In last Friday’s post I mentioned that, much to my surprise, the disabled seem to have good reason for worrying about assisted dying/assisted suicide (I’m going to shorten it to AD/AS here…) legislation being passed. In this post I’d like to take a look at why.
It started with the whole Death Panels phenomenon. After I wrote Christmas Trees and Death Panels: How Fear Sets A Snare a few weeks ago, a thought kept nagging at me. When Sarah Palin first threw out that now infamous term, she claimed that the government was planning to set up medical boards to decide whether her child with Down Syndrome would be allowed to live or not. I initially thought it was a (pretty brilliant) piece of political misdirection and dismissed it. (Admittedly, my opinion of politicians is at an all time low. The bias runs deep. If their lips are moving, I doubt it.) Nonetheless, the claim reminded me of different accounts I’ve read over the years of the historical treatment of the physically disabled and mentally ill, and as I recalled some of those horror stories I began to wonder if there might not still be some deep psychic scars hanging around in our group subconscious. It wouldn’t be unusual. Deep fears based in old realities do tend to die slowly. Could some element of genuine fear also be coloring Ms. Palin’s political ploys? And was it an echo of that same fear that inspired such an overwhelming response in the American public?
(Who would have thought that my old fascination with mental asylums, body snatching, and medical experimentation on the terminally ill might eventually offer constructive insight into the deep, subconscious fears about disability and dying that are still active today? Go figure. Let that be a lesson to follow one’s passion, however odd it seems. )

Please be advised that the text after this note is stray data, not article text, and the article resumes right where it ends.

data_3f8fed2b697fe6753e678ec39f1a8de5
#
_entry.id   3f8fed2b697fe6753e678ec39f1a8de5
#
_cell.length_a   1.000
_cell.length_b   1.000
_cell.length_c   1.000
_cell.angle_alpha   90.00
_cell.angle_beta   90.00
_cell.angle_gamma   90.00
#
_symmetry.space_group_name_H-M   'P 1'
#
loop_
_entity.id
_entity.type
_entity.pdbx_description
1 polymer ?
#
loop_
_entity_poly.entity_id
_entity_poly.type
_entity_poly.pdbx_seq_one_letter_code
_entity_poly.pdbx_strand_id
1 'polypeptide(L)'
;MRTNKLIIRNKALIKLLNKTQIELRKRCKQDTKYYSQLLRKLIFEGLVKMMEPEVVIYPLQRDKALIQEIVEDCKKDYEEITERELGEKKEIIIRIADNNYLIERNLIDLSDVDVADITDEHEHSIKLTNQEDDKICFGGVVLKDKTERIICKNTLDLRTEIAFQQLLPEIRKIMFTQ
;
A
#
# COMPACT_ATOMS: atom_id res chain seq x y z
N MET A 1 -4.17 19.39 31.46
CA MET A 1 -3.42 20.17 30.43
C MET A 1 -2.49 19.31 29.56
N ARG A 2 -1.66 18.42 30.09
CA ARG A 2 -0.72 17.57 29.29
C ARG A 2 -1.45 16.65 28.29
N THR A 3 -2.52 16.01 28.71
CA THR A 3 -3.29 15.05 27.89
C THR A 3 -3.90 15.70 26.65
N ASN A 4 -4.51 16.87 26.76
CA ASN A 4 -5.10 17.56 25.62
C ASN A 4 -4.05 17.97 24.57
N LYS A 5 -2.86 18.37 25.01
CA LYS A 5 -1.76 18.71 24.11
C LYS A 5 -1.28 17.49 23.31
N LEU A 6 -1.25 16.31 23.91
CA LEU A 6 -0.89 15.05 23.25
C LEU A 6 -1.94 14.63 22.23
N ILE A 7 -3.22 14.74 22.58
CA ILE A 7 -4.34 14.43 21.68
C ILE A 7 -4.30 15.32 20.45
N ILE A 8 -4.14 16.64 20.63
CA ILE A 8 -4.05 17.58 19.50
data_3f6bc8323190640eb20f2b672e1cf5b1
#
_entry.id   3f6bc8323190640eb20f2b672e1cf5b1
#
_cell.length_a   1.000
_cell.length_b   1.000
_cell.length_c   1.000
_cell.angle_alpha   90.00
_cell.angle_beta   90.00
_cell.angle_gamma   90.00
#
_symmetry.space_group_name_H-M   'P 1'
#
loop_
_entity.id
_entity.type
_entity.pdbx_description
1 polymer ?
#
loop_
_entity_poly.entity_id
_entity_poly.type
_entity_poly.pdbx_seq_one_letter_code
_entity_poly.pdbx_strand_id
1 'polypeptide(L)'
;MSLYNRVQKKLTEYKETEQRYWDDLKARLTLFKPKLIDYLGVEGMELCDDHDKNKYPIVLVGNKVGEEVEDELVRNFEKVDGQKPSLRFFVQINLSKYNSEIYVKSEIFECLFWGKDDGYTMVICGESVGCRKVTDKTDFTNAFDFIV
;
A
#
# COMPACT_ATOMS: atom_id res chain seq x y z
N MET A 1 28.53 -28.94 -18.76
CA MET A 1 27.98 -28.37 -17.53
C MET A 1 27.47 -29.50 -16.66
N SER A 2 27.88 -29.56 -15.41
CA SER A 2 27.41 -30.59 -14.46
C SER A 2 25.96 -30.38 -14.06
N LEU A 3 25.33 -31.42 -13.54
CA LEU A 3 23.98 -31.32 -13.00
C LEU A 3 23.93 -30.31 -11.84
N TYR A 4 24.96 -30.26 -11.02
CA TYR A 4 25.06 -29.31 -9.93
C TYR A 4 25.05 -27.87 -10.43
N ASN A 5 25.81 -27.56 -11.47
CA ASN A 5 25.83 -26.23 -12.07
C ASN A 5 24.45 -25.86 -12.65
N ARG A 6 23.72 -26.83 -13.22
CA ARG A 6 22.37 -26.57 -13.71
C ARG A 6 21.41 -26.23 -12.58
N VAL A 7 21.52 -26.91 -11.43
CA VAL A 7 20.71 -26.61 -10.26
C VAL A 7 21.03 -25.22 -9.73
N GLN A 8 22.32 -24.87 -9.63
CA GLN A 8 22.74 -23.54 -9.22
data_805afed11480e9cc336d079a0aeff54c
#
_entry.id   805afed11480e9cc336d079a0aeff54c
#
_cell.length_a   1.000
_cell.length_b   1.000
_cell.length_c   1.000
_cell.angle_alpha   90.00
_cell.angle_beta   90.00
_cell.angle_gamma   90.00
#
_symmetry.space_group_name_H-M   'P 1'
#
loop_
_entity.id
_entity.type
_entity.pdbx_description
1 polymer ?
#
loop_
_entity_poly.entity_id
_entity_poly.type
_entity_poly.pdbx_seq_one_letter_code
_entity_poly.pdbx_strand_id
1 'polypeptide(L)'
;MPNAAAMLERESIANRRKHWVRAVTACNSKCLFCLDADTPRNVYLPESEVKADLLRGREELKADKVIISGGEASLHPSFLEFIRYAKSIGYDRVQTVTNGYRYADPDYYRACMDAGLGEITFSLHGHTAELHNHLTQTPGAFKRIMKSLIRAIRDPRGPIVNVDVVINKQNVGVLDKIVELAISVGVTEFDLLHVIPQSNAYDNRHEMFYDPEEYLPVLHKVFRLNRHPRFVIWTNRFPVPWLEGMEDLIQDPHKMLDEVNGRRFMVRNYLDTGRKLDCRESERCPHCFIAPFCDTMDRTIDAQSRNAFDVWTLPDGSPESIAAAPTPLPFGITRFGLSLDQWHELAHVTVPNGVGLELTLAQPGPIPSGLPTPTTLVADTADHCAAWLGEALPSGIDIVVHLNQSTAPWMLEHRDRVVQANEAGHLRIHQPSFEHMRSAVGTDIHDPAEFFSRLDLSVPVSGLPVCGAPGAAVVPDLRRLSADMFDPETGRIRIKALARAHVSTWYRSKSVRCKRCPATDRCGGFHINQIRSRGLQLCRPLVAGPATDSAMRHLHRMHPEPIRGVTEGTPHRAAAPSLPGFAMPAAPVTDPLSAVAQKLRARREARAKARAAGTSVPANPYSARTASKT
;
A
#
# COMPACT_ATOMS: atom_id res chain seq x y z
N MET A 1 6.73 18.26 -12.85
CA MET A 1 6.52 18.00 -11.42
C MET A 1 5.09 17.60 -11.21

In terms of their treatment at the hands of a larger society, historically the disabled have often drawn the short, shorter, and shortest straws. Some of the accounts are heinous. For example, in the Victorian era, in the early days of asylums and workhouses the disabled (both physically and mentally) were often segregated and abandoned in abysmal conditions; shackled in dungeons with no light, clothing, beds, or heat, and left to languish in their own filth. In addition, because there was no meaningful legal protection, they were sometimes targeted for questionable medical experimentation by unscrupulous doctors. Not to mention that, when it came to committing someone for mental illness, the definition of insanity was…well…insane. Families could commit just about anyone to an asylum for reasons as simple as disobedience (in women) and unruliness (in children.)